Shaun Dion Hamilton was held out of spring. However, he has participated in all team activities and is under no restrictions. He will be ready to go at Fall camp.

Bo Scarbrough was held out of the A-Day game, but has participated in all spring and fall activities. There should no be no lingering issues and he’ll be ready for fall camp.

Special Teams

Coach singled out J.K. Scott as one of the best punters in the nation, and that it is the core of a good special teams, which he emphasizes.

For the placekicker and long snapper roles, an open competition will begin in the fall. (Although, I don’t really think it’s much of a competition. Alabama signed the best LS in the nation, and Bulovas was practically penciled in the moment he faxed his LOI.)

Alabama’s dominance

Many reporters have asked about whether the SEC is a one-team league, and whether there is an “Alabama gap.” Nick Saban shot that down, instantly bringing up the talent of LSU, Ole Miss’ record recently, the talent at State, the job Kirby is doing, Vandy making a bowl, Tennessee improving every season, and other indicators of parity. He did notably not mention Auburn.

Defending the triple option

This question came out of nowhere, but he was asked about Alabama’s difficulties defending the triple option in 2011 and what makes the offense so difficult to prepare for -- the infamous “shit through a tin horn” game. He obviously observed that it’s a rare offense to see, but it’s not just the rarity that makes it difficult to defend. Unless you run the offense, you have to bring people in to teach it to you so that you can coach it to the players. Even then, it’s difficult because the players can’t learn it in just one week, the scout team can never replicate the speed of it either.

Post-Finebaum remarks

Winning brings complacency. Losing can teach you a lot about finishing and it provides you an opportunity in that respect.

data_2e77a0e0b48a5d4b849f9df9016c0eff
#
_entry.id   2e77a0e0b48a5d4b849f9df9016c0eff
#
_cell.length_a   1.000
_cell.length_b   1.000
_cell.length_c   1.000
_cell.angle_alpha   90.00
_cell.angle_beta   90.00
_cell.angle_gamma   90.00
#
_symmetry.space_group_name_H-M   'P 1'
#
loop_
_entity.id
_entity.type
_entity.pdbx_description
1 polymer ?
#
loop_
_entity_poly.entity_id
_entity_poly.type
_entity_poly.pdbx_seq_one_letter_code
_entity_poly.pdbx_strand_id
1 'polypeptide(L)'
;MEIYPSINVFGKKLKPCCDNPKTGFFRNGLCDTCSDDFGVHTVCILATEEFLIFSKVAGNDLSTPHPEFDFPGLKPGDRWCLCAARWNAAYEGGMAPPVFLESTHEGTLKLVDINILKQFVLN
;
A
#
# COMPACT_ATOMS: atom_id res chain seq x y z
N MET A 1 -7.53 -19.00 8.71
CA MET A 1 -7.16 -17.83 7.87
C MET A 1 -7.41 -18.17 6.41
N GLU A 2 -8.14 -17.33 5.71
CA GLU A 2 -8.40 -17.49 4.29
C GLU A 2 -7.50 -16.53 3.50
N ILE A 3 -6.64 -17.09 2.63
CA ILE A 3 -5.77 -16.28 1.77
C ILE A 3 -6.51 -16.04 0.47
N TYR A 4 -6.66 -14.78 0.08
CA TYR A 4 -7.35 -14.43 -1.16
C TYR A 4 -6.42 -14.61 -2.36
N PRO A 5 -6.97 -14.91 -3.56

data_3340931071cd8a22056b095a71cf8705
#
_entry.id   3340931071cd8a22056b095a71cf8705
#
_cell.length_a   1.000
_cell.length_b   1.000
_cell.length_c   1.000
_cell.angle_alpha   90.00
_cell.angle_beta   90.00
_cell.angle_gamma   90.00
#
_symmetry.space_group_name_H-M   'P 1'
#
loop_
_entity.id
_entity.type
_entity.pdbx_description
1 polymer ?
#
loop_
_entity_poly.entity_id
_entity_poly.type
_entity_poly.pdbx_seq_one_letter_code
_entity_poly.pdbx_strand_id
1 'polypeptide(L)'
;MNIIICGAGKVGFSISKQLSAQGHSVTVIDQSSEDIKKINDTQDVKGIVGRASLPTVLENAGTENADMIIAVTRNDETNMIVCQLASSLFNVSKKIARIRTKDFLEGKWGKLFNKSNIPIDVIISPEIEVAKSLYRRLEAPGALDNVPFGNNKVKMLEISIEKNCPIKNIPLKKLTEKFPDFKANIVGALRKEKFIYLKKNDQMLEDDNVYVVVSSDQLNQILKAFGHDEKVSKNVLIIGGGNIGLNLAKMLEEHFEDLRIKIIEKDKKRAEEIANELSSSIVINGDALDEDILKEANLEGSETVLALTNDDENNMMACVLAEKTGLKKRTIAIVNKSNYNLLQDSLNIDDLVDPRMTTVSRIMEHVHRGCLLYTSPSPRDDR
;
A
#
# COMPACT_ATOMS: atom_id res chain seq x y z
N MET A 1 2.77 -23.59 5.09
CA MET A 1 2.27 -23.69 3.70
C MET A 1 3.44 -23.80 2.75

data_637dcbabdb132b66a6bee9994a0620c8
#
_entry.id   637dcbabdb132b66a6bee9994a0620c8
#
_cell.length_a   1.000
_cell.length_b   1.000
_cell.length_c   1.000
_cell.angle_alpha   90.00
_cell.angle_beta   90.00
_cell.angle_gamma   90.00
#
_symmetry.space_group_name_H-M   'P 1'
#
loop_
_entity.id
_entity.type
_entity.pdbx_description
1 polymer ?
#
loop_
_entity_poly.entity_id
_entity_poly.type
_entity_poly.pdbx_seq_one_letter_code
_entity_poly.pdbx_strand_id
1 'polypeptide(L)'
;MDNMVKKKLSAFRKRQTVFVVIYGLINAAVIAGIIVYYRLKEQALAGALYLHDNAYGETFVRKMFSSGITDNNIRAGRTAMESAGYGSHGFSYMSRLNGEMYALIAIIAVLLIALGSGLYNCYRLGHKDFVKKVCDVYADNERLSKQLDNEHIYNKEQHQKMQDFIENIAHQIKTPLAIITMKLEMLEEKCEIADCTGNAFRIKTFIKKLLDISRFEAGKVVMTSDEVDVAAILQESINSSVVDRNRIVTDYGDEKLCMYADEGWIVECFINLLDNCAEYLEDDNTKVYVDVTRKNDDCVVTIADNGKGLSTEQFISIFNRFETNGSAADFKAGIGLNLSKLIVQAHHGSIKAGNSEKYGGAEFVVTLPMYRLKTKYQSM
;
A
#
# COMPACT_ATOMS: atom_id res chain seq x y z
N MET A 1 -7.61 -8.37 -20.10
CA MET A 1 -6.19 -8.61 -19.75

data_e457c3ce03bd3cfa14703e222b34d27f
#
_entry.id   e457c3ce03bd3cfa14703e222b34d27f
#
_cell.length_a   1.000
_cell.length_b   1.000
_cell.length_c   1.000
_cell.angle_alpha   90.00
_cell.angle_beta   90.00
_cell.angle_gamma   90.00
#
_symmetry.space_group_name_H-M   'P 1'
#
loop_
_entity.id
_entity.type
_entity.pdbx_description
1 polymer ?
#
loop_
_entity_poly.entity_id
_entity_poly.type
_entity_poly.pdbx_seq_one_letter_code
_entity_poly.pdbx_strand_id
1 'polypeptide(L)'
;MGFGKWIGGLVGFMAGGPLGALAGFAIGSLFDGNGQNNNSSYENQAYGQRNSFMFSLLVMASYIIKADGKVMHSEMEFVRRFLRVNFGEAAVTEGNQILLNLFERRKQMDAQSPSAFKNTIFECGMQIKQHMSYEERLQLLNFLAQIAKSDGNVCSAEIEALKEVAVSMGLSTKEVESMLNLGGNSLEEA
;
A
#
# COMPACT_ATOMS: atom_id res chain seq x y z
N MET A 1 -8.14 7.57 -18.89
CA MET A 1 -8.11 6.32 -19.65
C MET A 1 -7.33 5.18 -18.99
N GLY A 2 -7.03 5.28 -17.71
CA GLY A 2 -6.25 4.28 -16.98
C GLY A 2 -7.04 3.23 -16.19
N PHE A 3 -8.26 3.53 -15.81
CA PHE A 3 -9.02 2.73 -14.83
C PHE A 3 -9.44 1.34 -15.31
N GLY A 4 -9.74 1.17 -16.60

He said that Alabama protected the quarterback too much last season and when Alabama needed to make plays in the passing game, Jalen Hurts had not been developed enough to do it. Brian Daboll has done a great job working with Jalen, both in establishing a relationship with him and in helping him improve his consistency as a passer.

The pass rush will feel the loss of Ryan Anderson and Tim Williams. The OLBs in Alabama defense’s help take pressure off the defensive ends.

Parity will be closer this year in the SEC mainly because the quality of quarterbacking will be so much better than in 2016, particularly in the West.

What is the one area where you have the longest area to go? For Alabama it is the identity of the defensive team, especially the front seven. The defensive front seven sets the entire team’s identity and tempo. His concern is that the new players are so focused on making sure they know what they’re doing that they may not be able to “set the tempo.”

The secondary will get more pressure this year because Alabama will not be able to just rely on its front four to get pressure. The Tide cannot just run split safeties and make plays.

While there is not a quarterback controversy, if Tua can develop and improve and play winning football, and he has the need to see the field to do that this year, then he “absolutely” will see meaningful snaps outside of blowouts.